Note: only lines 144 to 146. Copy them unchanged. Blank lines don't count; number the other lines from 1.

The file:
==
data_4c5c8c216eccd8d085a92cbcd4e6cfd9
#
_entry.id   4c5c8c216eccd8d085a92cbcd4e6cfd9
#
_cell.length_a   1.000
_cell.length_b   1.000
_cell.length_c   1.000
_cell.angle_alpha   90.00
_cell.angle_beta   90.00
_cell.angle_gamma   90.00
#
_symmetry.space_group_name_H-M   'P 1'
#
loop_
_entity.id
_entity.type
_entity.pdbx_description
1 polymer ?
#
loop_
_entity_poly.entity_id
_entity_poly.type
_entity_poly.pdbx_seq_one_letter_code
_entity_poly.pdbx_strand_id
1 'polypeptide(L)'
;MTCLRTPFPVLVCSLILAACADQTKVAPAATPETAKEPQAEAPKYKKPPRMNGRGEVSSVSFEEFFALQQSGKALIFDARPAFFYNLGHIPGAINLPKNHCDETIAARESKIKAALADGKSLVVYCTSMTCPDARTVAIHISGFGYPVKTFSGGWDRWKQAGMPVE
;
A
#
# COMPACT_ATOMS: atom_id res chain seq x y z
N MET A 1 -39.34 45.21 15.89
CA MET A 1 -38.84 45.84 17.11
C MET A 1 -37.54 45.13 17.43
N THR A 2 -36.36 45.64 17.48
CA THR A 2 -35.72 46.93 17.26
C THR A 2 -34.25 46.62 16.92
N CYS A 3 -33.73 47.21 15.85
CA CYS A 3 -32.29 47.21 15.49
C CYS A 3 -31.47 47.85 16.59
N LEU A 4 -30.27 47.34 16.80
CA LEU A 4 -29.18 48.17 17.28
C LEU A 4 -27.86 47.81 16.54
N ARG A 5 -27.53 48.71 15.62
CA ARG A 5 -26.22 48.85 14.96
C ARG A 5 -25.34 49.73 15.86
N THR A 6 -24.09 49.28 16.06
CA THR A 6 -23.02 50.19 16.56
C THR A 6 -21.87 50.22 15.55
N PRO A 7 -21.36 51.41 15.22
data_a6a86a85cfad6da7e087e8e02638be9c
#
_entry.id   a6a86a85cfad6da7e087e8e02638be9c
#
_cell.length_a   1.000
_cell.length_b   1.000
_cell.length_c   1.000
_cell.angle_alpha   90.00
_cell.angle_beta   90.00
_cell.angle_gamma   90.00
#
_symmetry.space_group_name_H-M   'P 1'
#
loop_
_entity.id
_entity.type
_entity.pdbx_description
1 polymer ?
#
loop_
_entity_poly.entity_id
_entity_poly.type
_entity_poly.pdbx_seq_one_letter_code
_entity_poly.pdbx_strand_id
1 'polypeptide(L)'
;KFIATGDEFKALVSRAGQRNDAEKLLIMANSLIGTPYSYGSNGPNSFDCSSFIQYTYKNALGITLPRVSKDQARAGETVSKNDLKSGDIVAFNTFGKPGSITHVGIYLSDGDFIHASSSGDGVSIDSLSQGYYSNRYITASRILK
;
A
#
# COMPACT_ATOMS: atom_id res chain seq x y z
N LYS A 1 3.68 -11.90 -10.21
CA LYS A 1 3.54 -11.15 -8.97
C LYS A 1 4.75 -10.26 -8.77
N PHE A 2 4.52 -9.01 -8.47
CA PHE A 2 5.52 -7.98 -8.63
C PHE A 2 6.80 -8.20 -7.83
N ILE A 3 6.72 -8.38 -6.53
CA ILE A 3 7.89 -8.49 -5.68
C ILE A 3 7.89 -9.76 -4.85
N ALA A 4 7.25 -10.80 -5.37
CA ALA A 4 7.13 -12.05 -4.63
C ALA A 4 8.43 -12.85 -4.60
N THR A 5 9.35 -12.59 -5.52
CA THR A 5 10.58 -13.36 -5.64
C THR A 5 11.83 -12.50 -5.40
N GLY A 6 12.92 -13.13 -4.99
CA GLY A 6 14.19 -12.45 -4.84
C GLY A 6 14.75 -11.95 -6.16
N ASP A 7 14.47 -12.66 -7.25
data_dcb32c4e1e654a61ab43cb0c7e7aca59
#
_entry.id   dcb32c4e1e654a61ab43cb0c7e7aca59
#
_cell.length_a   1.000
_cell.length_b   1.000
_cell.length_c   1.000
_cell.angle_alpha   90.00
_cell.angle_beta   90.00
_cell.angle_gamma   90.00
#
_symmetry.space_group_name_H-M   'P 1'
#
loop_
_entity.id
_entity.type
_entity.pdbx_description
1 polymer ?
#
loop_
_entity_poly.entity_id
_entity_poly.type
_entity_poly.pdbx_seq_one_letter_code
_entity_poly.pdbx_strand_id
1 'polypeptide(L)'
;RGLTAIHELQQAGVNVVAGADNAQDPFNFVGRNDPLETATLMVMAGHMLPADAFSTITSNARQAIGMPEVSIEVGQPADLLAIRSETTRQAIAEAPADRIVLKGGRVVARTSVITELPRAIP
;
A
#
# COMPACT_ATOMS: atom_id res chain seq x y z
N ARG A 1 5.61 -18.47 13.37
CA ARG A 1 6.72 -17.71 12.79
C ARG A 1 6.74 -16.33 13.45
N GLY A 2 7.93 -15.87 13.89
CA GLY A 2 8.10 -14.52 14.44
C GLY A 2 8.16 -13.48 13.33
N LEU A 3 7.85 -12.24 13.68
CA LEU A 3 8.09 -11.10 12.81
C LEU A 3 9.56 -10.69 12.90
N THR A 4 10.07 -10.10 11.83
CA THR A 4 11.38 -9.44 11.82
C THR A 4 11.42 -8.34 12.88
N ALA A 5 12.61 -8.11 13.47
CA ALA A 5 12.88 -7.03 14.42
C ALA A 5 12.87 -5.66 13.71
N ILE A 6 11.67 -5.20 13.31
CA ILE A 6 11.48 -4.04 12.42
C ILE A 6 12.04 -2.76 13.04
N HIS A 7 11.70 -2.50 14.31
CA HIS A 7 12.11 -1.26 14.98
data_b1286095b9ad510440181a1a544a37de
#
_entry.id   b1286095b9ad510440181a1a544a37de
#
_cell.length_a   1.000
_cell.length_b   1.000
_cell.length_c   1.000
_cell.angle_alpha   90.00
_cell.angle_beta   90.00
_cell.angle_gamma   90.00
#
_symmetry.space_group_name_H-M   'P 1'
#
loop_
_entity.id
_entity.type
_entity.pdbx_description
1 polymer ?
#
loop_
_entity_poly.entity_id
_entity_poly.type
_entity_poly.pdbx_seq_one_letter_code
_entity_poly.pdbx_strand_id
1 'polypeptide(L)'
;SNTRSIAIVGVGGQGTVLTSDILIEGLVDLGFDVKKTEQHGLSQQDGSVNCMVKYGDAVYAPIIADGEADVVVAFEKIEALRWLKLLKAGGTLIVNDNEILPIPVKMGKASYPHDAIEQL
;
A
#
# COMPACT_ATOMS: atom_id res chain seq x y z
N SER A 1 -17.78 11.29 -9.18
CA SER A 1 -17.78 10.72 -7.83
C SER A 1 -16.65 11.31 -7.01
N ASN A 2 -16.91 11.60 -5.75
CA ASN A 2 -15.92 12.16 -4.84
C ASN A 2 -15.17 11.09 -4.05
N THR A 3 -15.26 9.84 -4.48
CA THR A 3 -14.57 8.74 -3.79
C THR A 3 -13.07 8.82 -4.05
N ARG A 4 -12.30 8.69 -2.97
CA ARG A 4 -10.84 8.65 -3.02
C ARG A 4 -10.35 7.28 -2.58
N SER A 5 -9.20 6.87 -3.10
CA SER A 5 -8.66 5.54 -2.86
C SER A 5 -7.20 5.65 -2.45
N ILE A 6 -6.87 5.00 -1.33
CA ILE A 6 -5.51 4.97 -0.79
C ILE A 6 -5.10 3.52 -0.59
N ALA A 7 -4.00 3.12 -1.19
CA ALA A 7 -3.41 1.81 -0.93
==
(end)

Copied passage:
N ILE A 6 11.67 -5.20 13.31
CA ILE A 6 11.48 -4.04 12.42
C ILE A 6 12.04 -2.76 13.04